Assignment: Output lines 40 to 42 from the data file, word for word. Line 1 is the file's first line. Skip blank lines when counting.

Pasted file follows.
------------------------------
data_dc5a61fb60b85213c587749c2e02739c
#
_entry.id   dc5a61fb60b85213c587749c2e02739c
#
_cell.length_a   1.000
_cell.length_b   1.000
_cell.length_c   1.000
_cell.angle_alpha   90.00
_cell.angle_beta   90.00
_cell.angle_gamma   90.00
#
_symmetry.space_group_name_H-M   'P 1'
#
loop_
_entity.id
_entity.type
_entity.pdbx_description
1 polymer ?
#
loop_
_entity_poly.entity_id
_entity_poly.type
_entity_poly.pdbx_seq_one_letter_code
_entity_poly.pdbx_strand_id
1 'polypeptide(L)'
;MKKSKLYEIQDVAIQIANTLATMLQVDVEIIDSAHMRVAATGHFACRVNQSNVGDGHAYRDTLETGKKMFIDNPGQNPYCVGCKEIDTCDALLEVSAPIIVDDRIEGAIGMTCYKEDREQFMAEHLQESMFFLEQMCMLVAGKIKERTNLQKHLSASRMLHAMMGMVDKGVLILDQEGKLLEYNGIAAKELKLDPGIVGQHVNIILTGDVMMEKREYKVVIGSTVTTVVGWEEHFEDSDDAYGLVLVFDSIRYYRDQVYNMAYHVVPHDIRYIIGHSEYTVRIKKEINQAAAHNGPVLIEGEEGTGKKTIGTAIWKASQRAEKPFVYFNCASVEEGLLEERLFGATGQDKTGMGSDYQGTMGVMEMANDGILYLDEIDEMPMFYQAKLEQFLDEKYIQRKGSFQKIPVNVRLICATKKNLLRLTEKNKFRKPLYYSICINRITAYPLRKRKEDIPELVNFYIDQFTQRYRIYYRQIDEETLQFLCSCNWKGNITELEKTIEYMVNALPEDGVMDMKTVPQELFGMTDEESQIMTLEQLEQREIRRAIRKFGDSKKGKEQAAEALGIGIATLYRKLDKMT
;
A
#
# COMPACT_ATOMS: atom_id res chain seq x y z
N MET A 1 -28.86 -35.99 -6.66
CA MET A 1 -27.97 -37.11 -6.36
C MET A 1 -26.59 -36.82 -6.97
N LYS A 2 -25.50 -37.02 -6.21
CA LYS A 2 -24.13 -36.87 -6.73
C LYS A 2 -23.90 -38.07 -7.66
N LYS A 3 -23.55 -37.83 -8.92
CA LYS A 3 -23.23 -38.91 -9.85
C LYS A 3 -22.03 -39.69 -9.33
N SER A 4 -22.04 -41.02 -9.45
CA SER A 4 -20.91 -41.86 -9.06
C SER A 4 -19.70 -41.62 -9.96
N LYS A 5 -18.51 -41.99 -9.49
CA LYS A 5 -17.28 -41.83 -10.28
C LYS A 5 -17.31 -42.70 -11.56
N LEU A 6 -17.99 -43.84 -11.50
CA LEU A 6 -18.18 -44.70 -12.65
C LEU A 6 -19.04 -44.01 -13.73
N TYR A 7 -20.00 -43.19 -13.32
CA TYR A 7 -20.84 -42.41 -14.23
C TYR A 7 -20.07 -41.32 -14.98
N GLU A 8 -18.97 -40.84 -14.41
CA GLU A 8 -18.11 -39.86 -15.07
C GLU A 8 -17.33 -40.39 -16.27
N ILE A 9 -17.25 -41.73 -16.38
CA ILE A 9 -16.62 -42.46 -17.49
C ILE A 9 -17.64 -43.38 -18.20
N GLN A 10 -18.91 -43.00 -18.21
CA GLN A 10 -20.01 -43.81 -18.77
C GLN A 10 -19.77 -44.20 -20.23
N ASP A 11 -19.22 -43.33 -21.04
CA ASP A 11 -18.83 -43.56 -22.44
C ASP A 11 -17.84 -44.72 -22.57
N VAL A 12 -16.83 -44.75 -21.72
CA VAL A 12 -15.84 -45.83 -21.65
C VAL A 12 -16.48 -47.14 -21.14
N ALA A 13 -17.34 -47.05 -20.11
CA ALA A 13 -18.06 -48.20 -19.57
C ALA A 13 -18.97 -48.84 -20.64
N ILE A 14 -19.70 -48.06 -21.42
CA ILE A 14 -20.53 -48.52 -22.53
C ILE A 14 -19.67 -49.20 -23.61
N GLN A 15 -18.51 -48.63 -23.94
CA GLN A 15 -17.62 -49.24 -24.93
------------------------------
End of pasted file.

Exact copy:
N SER A 4 -22.04 -41.02 -9.45
CA SER A 4 -20.91 -41.86 -9.06
C SER A 4 -19.70 -41.62 -9.96